Newton took the road to Auburn University after the Florida Gators threw him out. It was worth the journey because he delivered the Tigers’ their first-ever National Championship. Football is amazing because one player can transform a college team or NFL franchise. That’s what the future NFL MVP did.
In his single season with Auburn, Newton delivered on every front. First, he threw for 2,854 yards with 30 touchdowns. This massive on-field contribution led to him winning the Heisman Trophy. Furthermore, Newton was also the 2010 SEC Offensive Player of the Year.
One of the greatest players in Raiders history, Allen spent a total of 15 years in the NFL, spending his final five seasons with the Chiefs. However, it all began at the University of Southern California, where Allen starred for the Trojans. In 1981, he won the Heisman Trophy after a superb season.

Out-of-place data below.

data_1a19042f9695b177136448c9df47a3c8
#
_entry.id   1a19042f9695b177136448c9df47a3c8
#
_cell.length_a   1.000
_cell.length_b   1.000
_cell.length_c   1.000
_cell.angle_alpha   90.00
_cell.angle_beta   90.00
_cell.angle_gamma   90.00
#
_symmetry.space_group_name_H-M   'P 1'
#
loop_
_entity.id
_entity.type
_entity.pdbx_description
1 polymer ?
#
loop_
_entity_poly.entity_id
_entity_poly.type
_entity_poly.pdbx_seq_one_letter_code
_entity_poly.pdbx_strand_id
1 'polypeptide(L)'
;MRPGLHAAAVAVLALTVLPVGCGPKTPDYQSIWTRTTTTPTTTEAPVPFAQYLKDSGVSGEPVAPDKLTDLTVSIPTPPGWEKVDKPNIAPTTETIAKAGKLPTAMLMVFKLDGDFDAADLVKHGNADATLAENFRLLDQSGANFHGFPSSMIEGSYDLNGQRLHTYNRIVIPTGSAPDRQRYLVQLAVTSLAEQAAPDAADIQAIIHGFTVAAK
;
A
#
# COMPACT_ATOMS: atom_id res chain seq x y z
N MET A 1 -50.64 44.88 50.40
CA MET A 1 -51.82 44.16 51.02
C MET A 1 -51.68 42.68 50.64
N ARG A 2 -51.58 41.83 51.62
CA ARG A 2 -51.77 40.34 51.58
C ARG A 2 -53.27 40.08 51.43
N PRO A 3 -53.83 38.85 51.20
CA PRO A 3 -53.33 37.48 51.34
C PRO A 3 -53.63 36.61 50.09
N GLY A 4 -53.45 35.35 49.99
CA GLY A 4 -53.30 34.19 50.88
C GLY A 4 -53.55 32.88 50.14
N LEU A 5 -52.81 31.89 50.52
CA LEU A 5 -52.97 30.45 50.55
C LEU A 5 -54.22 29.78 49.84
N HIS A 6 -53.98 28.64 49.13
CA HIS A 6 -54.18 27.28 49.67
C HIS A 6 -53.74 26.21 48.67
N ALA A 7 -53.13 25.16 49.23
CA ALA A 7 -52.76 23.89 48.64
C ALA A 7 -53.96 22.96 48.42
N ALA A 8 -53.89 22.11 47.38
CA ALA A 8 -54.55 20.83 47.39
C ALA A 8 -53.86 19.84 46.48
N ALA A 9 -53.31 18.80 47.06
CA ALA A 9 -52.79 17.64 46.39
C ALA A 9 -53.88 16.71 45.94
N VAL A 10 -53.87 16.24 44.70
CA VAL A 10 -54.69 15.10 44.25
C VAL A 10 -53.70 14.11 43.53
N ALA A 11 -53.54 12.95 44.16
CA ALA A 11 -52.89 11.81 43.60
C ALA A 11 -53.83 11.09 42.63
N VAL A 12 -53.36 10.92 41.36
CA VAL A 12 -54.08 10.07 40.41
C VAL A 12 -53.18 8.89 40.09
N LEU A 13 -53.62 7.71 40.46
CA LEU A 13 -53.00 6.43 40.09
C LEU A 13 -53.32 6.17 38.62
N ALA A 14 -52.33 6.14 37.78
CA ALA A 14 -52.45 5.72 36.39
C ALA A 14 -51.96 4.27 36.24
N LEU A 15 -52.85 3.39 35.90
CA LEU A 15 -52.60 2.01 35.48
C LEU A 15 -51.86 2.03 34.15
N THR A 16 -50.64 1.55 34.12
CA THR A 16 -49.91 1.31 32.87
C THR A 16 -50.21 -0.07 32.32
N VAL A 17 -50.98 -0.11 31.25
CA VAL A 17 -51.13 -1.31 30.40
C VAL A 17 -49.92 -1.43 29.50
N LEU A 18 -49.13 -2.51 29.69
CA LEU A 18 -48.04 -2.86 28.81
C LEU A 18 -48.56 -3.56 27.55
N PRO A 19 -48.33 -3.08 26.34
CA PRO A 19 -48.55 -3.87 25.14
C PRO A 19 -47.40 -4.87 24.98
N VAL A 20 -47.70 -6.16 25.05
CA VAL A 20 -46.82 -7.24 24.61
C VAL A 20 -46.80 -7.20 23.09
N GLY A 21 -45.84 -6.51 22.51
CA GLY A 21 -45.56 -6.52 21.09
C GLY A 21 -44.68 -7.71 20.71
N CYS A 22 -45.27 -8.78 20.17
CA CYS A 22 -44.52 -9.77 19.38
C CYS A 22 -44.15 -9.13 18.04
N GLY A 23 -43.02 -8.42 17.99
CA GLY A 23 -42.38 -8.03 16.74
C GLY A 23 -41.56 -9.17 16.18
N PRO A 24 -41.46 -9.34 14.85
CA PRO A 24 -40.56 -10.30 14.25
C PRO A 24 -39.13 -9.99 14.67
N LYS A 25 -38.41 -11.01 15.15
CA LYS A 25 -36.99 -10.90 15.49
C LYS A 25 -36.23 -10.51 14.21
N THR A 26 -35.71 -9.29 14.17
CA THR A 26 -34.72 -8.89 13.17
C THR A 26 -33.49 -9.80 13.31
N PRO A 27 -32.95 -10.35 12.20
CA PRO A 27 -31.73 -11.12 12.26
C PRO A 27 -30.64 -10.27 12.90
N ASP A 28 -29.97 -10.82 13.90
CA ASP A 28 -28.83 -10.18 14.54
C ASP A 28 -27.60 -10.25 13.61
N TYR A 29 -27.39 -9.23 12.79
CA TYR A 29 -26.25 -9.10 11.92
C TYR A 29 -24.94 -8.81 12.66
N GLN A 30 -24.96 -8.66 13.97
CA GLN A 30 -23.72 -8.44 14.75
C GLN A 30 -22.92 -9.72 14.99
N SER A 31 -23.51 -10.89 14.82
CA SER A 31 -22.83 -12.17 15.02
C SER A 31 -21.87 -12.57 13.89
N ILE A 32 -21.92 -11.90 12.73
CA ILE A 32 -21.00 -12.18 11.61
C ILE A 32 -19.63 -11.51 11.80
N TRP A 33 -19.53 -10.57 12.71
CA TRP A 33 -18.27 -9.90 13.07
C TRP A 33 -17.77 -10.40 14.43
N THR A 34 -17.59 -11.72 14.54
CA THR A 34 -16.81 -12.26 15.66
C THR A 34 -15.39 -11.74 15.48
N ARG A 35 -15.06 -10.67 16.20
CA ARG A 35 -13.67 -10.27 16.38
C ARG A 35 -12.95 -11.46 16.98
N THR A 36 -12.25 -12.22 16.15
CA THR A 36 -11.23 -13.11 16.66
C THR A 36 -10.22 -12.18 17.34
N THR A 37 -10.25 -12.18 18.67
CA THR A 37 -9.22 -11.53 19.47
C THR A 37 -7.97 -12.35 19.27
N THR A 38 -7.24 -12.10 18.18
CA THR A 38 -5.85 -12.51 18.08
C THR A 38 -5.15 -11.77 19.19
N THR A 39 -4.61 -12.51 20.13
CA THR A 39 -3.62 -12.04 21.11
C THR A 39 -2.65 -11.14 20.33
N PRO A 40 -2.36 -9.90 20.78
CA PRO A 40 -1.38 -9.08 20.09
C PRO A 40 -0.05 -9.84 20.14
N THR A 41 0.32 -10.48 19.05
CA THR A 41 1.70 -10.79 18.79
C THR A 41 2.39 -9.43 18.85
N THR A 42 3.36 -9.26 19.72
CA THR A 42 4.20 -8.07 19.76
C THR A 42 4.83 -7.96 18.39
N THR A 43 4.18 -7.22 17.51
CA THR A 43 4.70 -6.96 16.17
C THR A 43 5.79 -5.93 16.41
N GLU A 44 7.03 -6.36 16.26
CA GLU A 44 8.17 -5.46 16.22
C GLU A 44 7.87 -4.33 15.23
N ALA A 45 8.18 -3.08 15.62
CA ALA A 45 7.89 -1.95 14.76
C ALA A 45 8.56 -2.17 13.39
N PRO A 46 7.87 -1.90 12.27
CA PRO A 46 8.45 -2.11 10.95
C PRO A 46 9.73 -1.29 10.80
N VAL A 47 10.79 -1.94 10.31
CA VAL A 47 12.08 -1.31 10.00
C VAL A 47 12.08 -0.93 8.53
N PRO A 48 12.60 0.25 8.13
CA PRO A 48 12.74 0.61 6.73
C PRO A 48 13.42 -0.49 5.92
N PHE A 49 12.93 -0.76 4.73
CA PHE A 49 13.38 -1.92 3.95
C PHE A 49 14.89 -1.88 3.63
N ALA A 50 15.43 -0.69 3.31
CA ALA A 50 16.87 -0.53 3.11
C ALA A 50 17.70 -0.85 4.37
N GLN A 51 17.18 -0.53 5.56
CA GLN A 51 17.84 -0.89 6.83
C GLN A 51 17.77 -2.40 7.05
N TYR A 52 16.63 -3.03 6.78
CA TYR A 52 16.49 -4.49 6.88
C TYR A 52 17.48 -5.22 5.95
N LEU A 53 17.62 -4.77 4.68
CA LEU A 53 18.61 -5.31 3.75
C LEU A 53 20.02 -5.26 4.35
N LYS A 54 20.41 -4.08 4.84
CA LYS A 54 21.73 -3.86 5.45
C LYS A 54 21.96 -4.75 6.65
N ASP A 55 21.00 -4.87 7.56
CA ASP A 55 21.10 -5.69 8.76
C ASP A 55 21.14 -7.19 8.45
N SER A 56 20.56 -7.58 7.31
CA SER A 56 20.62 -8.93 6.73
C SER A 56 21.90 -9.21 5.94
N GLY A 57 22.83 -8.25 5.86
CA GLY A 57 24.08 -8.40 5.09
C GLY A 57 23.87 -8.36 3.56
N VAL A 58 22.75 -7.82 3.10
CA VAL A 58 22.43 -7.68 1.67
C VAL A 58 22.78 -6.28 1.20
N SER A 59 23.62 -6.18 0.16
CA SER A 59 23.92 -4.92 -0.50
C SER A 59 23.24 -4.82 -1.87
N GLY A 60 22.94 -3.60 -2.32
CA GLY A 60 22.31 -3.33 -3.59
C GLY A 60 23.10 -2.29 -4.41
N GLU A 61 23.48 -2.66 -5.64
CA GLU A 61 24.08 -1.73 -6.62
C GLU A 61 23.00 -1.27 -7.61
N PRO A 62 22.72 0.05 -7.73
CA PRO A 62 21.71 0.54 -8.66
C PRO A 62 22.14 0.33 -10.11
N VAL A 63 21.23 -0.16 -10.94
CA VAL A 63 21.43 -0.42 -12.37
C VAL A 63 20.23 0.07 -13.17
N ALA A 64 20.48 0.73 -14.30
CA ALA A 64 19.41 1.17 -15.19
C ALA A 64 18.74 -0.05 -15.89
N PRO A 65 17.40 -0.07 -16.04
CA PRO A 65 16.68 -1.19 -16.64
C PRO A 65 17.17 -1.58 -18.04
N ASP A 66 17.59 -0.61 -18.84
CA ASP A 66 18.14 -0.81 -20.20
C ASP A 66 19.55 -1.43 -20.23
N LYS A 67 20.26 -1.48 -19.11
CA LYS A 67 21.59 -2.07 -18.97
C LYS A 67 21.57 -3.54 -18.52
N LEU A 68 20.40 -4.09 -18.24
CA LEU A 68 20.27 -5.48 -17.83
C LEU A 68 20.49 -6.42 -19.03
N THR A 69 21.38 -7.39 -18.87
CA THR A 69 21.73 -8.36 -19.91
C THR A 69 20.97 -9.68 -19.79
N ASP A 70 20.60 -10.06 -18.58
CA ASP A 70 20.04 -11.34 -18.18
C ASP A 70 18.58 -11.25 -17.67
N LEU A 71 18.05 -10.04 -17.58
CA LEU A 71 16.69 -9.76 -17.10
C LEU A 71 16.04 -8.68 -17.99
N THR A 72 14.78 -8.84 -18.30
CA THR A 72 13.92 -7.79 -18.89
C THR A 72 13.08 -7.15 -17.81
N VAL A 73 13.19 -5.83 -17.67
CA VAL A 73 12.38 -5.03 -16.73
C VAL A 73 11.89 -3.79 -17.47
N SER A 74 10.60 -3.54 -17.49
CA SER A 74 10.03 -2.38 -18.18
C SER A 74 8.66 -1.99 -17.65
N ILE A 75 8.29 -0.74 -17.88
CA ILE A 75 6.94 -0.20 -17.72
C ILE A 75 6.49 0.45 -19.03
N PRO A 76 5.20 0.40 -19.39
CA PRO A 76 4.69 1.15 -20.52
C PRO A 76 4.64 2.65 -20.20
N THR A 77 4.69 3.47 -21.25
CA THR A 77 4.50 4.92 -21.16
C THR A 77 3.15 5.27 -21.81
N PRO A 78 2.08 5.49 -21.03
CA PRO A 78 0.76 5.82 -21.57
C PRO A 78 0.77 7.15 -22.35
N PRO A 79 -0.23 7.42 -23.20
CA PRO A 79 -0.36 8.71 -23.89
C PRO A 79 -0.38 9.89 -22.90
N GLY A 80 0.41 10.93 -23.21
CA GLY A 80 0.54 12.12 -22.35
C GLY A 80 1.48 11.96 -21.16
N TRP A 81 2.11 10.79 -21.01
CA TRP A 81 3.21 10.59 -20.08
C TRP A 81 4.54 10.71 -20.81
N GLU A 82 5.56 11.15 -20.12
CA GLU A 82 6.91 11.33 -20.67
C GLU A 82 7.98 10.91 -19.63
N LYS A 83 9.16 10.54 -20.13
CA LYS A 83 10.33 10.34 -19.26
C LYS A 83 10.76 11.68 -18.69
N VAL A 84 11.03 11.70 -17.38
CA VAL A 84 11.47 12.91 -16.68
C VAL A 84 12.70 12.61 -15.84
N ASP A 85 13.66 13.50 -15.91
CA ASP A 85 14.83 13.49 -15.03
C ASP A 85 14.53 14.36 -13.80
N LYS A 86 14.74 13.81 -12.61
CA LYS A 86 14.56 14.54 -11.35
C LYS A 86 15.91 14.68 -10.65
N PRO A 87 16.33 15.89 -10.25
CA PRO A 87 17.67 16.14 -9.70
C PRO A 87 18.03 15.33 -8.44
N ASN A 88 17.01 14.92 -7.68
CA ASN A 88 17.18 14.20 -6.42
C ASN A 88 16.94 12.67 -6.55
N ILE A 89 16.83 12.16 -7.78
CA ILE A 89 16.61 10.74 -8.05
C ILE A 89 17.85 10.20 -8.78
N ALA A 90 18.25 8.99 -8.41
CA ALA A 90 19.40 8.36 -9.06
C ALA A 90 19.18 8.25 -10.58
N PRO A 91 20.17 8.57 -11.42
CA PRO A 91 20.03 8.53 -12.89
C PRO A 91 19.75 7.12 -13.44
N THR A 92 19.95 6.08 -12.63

Allen proved unstoppable on the playing field as he rushed for 2,342 yards. He also contributed 22 touchdowns in an excellent individual season. USC retired the future Super Bowl winner’s number 33 jersey in recognition of his greatness and contribution to the school.
One of the University of Pittsburgh’s greatest ever players, Dorsett was excellent for the Panthers in 1976. The running back was lightning quick and opposing defenses couldn’t stop him. Overall, he rushed for 2,150 yards as he ran towards a host of individual awards like the Heisman Trophy and the Maxwell Award.